How to get better at volleyball

How-to-get-better-at-volleyball

When you’re trying to get better at any new volleyball skill, it simply requires a lot of practice. According to leading experts on mastery, becoming an expert at anything takes around 10,000 hours of practice. Before you think, “Woah! That’s a lot of time!” consider how long it took you to practice your penmanship, play video games, or even learn how to swim. You can become “good” at just about anything with around 100 hours of practice. Think about how long it took you to learn to ride a bike; probably not even 100 hours!

Now, while putting in hours is tremendously helpful, it’s not the whole picture. Just doing the thing isn’t enough to get you to where you usually want to go. Becoming good, great, and then excellent at any skill demands attention and focus. Just like with any new skill you might be training, learning the nuances, rules, new perspectives, and asking for help will take you there. Volleyball practices are usually designed to make you attempt skills, patterns, plays, or movements that are new to you.

Whenever a new skill is implemented there are a few things you can do to improve them:

  1. Ask questions
  2. Ask for a demonstration / try the skill
  3. Take videos of yourself performing the skill
  4. Create body awareness
  5. Try, fail and try again
  6. Create one point of focus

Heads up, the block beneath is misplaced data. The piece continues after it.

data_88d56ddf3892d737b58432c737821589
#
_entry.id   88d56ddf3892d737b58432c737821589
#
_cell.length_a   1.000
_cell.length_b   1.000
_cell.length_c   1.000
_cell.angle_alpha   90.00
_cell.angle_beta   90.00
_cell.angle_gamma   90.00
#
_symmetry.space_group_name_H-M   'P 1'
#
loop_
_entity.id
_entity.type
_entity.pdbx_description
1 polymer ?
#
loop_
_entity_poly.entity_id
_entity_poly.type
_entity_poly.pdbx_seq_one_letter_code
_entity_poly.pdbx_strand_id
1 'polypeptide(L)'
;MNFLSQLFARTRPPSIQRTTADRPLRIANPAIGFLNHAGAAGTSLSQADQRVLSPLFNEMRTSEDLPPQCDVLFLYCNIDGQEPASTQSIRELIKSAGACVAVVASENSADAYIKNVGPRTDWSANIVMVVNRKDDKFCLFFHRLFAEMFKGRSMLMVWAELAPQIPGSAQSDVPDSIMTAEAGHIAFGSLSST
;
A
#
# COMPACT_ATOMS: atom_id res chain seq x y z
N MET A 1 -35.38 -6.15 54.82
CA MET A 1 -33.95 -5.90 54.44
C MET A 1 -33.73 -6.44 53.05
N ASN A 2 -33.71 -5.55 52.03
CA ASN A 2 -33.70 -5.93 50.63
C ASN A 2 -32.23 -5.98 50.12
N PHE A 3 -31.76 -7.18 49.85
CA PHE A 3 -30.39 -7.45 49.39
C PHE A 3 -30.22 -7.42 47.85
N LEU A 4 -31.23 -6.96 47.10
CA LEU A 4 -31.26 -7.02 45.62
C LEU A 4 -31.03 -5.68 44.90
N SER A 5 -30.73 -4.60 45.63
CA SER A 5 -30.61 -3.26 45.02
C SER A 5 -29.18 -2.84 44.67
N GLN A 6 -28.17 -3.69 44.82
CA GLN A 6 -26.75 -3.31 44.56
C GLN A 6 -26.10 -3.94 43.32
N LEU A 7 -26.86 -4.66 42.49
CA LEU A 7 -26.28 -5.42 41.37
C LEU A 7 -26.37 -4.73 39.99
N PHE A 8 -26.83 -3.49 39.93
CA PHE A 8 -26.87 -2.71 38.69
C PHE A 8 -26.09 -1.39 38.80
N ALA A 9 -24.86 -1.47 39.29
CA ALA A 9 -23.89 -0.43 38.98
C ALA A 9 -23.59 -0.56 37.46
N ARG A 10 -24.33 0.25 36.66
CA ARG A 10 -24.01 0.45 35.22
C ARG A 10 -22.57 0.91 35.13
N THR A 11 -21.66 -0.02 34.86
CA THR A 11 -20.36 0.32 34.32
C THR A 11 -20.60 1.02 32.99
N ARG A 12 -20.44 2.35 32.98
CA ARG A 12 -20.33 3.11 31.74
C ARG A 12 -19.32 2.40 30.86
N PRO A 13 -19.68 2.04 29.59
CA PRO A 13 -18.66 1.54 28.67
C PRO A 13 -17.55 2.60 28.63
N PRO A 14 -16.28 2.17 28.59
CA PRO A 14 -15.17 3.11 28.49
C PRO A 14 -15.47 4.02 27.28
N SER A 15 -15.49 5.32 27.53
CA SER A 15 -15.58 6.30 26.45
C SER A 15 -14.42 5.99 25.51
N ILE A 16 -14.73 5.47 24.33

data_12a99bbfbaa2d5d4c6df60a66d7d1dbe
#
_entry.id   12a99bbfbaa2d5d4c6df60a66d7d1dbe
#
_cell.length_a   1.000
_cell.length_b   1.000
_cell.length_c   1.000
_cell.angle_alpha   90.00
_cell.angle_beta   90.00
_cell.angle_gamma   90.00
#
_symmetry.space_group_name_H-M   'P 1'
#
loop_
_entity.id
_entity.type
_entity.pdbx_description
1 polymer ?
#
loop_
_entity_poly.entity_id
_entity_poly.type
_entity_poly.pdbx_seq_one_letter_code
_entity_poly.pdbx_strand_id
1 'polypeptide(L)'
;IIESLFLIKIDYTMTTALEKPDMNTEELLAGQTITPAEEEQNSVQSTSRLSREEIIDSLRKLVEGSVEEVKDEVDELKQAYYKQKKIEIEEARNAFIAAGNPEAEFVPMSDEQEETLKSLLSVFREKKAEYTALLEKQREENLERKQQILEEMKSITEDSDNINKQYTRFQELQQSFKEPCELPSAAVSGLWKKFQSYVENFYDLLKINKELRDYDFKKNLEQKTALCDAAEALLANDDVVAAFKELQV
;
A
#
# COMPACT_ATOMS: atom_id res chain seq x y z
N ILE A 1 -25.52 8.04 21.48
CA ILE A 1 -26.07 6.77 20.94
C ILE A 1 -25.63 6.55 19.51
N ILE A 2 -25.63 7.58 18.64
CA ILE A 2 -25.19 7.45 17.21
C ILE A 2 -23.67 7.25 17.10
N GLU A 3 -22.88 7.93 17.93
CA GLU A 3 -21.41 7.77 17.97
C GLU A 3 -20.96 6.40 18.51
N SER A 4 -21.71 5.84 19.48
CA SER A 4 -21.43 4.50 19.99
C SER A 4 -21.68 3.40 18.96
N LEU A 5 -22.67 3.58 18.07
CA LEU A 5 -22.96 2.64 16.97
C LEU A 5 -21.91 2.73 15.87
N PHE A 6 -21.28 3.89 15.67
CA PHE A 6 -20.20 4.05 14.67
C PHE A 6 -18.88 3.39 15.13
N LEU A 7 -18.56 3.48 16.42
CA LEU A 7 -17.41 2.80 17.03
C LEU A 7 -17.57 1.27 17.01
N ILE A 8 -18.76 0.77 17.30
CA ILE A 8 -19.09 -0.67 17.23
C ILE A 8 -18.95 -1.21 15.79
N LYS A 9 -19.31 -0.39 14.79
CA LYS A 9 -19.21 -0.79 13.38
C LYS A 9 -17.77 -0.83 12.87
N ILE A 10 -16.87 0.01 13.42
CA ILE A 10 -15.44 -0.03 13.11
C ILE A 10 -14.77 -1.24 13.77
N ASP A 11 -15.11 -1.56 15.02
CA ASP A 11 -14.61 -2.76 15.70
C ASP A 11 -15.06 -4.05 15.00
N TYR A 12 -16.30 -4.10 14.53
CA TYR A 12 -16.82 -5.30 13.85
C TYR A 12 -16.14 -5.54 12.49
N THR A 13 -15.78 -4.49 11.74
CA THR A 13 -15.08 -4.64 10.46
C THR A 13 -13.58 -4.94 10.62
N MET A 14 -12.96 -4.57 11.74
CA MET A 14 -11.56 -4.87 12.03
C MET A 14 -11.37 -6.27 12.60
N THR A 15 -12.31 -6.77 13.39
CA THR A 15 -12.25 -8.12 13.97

How to speed up the process of getting better at volleyball

The first one is quite obvious. Make sure you understand both the function and purpose of the skill you’d like to improve. Asking questions will help your brain make sense of the new skill or even an old skill in a way that makes sense to you. Fully understanding what is being asked of you will help you with the other steps! Being open to feedback is the number one key to improving your game. Asking makes you a proactive learner and player instead of a passive one.

Secondly, asking for a demonstration will help visual learners understand what to do with their bodies. Most volleyball players at a high level will be able to at least try something new after watching it a few times. If you’re brand new to the sport, watching lots of volleyball games can be useful to see how people move their bodies. Try paying attention to the little details, like where the setter takes the ball in relation to their body, how defenders move into position, and even the steps that attackers take before hitting the ball. Improving your game can be done by simply watching others do it.

Demonstrations are predecessors to actually trying the skill yourself. Watching game-film of yourself and even live games is useful, but only so if you’re willing to try the skill, too. Sometimes you may look like an idiot, but set aside your pride and go for it! Sports are meant to be fun and improving your game is dependent on getting outside of your comfort zone.

Next up, take videos of yourself. Sometimes even if you feel like you’re doing the right thing, it might not be. Ask a teammate or coach to take some videos of you performing the skill you’re trying to improve. Rewatch them to see if you’re doing it correctly. Self-correction is a great tool for any player to be able to implement. This also ties in with body awareness. It doesn’t take being the best volleyball player in the world to feel when your body does the wrong thing.

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